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    Invention of Gunpowder  new window
Gunpowder, reportedly produced from saltpetre, sulphur and charcoal, is a Chinese invention. Earliest records of the formula date to the 800s. The Chinese used gunpowder to propel rockets, and to produce incendiary and explosive projectiles thrown by catapult. By the 1200s, a Chinese Bureau of Munitions was operating seven factories that produced 7,000 rockets and 21,000 bombs a day. The weaponry included a so-called "thunder-crash bomb", which the Chinese unleashed in 1232 on Mongol troops besieging Kaifeng, capital of the north Chinese Jin Empire. During the later years of the 13th century, the Chinese invented cannons, using gunpowder to fire projectiles from metal barrels.

One of the first recorded applications of gunpowder in European military history occurred at the 1346 Battle of Crecy, where the English arsenal included little gunpowder "firepots." These had little impact on the outcome of the battle, acting merely as curious adjuncts to the English longbows that won the day. By 1350, however, Petrarch was able to make the observation that guns had become "... as common and familiar as any other kind of arms." The Ottoman Turks embraced gunpowder with enthusiasm, using it with spectacular effect during their assault on Constantinople in 1453. In preparation for the attack, Mehmet II hired a European craftsman to manufacture seven huge cannons, including one 25-ton monster that could fire stone balls almost a mile.
 
 
Gunpowder, reportedly produced from saltpetre, sulphur and charcoal, is a Chinese invention. Earliest records of the formula date to the 800s. The Chinese used gunpowder to propel rockets, and to produce incendiary and explosive projectiles thrown by catapult. By the 1200s, a Chinese Bureau of Munitions was operating seven factories that produced 7,000 rockets and 21,000 bombs a day. The weaponry included a so-called "thunder-crash bomb", which the Chinese unleashed in 1232 on Mongol troops besieging Kaifeng, capital of the north Chinese Jin Empire. During the later years of the 13th century, the Chinese invented cannons, using gunpowder to fire projectiles from metal barrels.

One of the first recorded applications of gunpowder in European military history occurred at the 1346 Battle of Crecy, where the English arsenal included little gunpowder "firepots." These had little impact on the outcome of the battle, acting merely as curious adjuncts to the English longbows that won the day. By 1350, however, Petrarch was able to make the observation that guns had become "... as common and familiar as any other kind of arms." The Ottoman Turks embraced gunpowder with enthusiasm, using it with spectacular effect during their assault on Constantinople in 1453. In preparation for the attack, Mehmet II hired a European craftsman to manufacture seven huge cannons, including one 25-ton monster that could fire stone balls almost a mile. More new window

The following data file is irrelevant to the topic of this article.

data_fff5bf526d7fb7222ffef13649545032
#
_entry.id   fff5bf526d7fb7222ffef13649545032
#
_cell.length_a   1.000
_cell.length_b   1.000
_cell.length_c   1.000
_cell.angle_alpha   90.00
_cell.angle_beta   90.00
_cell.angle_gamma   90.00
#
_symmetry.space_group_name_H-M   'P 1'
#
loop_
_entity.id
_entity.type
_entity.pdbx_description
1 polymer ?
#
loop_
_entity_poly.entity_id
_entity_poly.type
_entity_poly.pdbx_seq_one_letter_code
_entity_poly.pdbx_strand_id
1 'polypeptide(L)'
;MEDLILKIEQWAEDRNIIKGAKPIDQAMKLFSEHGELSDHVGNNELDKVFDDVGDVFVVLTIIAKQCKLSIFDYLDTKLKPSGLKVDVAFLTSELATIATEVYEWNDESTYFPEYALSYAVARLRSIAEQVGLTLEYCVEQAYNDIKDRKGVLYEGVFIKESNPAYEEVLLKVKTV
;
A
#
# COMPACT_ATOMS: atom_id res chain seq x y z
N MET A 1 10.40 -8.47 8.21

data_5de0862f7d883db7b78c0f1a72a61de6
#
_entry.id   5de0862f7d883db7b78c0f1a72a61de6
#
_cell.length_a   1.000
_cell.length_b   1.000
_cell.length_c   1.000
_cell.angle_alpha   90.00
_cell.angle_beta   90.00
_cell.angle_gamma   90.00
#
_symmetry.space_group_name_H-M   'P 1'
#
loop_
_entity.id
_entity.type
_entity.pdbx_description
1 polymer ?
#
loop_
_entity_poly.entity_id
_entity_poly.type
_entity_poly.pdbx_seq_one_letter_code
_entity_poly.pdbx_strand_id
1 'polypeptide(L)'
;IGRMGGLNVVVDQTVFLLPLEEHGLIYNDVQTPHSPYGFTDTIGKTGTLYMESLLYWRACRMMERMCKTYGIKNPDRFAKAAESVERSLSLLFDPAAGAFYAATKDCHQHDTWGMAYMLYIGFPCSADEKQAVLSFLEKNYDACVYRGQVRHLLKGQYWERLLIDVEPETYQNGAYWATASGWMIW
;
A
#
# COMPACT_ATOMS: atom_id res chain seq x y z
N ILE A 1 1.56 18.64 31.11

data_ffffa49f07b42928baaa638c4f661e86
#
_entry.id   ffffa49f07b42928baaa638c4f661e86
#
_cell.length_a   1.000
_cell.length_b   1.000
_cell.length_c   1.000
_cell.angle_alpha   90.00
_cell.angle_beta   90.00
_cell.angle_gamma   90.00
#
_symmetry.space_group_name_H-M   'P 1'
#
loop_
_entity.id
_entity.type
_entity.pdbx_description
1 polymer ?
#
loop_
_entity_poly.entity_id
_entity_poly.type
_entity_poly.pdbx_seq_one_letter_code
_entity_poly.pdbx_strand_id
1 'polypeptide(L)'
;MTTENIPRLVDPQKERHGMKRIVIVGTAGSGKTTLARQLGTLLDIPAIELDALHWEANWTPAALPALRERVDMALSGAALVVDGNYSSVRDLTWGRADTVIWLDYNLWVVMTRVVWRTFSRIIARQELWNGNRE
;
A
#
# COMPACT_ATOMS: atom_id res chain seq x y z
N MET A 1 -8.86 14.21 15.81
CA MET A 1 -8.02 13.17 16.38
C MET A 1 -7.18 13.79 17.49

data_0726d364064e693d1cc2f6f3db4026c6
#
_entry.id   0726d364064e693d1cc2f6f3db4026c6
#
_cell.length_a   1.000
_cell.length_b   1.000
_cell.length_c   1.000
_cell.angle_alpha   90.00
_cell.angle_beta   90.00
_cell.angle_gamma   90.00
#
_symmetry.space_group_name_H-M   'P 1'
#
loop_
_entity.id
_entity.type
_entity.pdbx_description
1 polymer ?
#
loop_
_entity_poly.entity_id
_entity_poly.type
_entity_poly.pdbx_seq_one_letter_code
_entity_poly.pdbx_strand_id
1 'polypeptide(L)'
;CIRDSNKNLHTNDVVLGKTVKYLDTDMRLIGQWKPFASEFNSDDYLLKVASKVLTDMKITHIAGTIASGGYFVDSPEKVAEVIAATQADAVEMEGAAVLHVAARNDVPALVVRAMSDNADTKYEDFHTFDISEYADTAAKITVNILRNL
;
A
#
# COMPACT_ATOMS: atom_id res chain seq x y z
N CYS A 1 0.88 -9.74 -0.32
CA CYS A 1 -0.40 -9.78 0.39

Wujing Zongyao, 1st Record Gunpowder
  Wujing Zongyao, 1st Record Gunpowder
The "Wujing Zongyao" (literally "Collection of the Most Important Military Techniques") was the first book in history to record the written formulas for gunpowder solutions containing saltpetre, sulphur, and charcoal, along with many added ingredient...
 
    Emperor Gaozong of Song
  Emperor Gaozong of Song
Emperor Gaozong, born Zhao Gou, was the tenth emperor of the Song Dynasty of China, and the first emperor of the Southern Song. He reigned from 1127 to 1162. He fled south after the Jurchens overran Kaifeng hence the beginning of the Southern Song dy...
 
    Roger Bacon
  Roger Bacon
Roger Bacon was a friar living in 13th century England, who, hundreds of years after his death became popularly known as a powerful sorcerer. He is most widely known among scholars as being one of the first people to use experimental methods in alche...
 
    Kublai Khan, Mongolian Leader
  Kublai Khan, Mongolian Leader
Kublai Khan was a Mongolian leader who made an impact on China, not only through conquest, but also by ruling successfully. Many of the rulers before him were brutally land-hungry and apathetic to the conquered people; however, Kublai challenged the...
 
    Mehmed II, The Conqueror
  Mehmed II, The Conqueror
Mehmed II (1432-1481), nicknamed the conqueror, was the sultan of the Ottoman Empire a short time in 1444 to 1446, and from 1451 to 1481. Mehmed II brought an end to the Byzantine Empire by capturing Constantinople in 1453 (during the well-known Sieg...
 
    The Fall of Constantinople
  The Fall of Constantinople
The Fall of Constantinople was the capture of the capital of the Byzantine Empire which occurred after a siege laid by the Ottoman Empire, under the command of Sultan Mehmed II. The siege lasted from Thursday, 5 April 1453 until Tuesday, 29 May 1453...
 
    Du Pont, Founder DuPont Company - 1802
  Du Pont, Founder DuPont Company - 1802
Among the young men whom Antoine-Laurent Lavoisier deeply influenced was Eleuthère Irénée du Pont (1771–1834), the founder of the DuPont Company. His father, Pierre Samuel du Pont—an economist, government official, and publicist—was among those attem...
 
       
         



 
 
         
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